Archive for May, 2009

Fail2ban – Security tool

May 23rd, 2009 Gael No comments

A great tool to enhance your firewalling.

You probably all have a firewall such as IPTables on your server in order to restrict the access to some services like SSH, FTP or HTTP.

But what about the threat like scripts trying to enter your FTP with dumb login and password in order to access your server?

Would not it be nice to have a tool that read the secure log file, detect the failed attempts then adds a rule to your firewall for 5 minutes in order to ban all the traffic from this source?

This tool exists and is called Fail2Ban!

How Fail2Ban work?

Every time anyone tries to access your server through services like SSH or FTP, an entry is logged in the log files

In the background Fail2Ban is monitoring this log file and when it detects too many password failures, it adds a DROP rule in IPTables for a defined amount of time to reject that IP address. After the 10 minutes, the rule is removed from the firewall automatically. And on top of that, it sends an email to the operation team.

Last but not least, as the script that launched the attack cannot access the service on your server as it is banned, it moves to another server. Basically an easier target to attack.

This tool is written in python, by a French guy:

Installation and configuration

The installation is really simple as Fail2Ban is part of the rpmforge repository.

yum install fail2ban

Then, you need to update the configuration The configuration file is located here: /etc/fail2ban/jail.conf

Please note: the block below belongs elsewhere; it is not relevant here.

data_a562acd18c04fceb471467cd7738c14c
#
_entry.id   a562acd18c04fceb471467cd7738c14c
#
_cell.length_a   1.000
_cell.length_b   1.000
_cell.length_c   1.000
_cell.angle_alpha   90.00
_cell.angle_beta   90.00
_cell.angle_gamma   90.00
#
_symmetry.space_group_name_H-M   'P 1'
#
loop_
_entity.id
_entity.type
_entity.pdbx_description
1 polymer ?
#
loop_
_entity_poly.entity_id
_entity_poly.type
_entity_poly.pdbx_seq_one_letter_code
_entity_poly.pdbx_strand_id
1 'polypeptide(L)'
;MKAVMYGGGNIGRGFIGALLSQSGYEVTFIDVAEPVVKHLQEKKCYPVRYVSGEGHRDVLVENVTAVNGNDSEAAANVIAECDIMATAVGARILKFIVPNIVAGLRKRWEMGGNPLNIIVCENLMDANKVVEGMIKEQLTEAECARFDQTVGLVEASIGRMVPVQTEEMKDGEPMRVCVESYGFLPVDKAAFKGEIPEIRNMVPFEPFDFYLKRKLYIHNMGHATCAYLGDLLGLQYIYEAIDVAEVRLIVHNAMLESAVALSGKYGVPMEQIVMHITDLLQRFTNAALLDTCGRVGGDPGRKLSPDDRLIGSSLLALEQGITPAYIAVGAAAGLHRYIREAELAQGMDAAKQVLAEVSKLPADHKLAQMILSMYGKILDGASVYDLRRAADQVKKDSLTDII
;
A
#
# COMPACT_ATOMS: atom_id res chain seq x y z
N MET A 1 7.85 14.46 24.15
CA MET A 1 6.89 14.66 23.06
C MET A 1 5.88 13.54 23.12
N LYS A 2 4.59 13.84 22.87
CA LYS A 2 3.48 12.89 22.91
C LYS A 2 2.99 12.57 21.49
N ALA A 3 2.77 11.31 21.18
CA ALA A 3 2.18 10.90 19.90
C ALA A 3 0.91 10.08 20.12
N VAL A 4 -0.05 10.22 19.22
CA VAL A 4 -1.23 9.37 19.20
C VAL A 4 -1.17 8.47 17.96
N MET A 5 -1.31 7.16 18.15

In this file, you will find several settings, the most important options are:

ignoreip: you have to specify the IP from your network that fail2ban will never ban as they are part of the trusted network.

bantime: how long you want the attacker to be banned

Then you will define the rule that inspect the log file.


enabled  = true
filter   = sshd
action   = iptables[name=SSH, port=ssh, protocol=tcp]
# logpath  = /var/log/messages
logpath = /var/log/secure
maxretry = 5

Some comments about those configuration options.

  • ssh-iptables defines the beginning of a configuration block. The rule will be named: fail2ban-SSH
  • enabled defines if the rule will be loaded when Fail2Ban starts
  • filter: that is the search filter for the secure log file
  • action: it defines the action to take if a condition is true.
  • logpath: it defines the log file to read in order to ban attackers
  • maxretry: it defines the number of time an attacker fails to enter the system.

Once you are done with the configuration, you can start the service

/etc/init.d/iptables start

And add it to the service which start when the server boots.

chkconfig fail2ban on

Now you are all done, you have a server configured to block SSH attempts and it will survive a reboot as it will start automatically. I am really interesting in reading your feed back about the article. So do not hesitate to leave a comment.

Categories: IT, Work Tags: , ,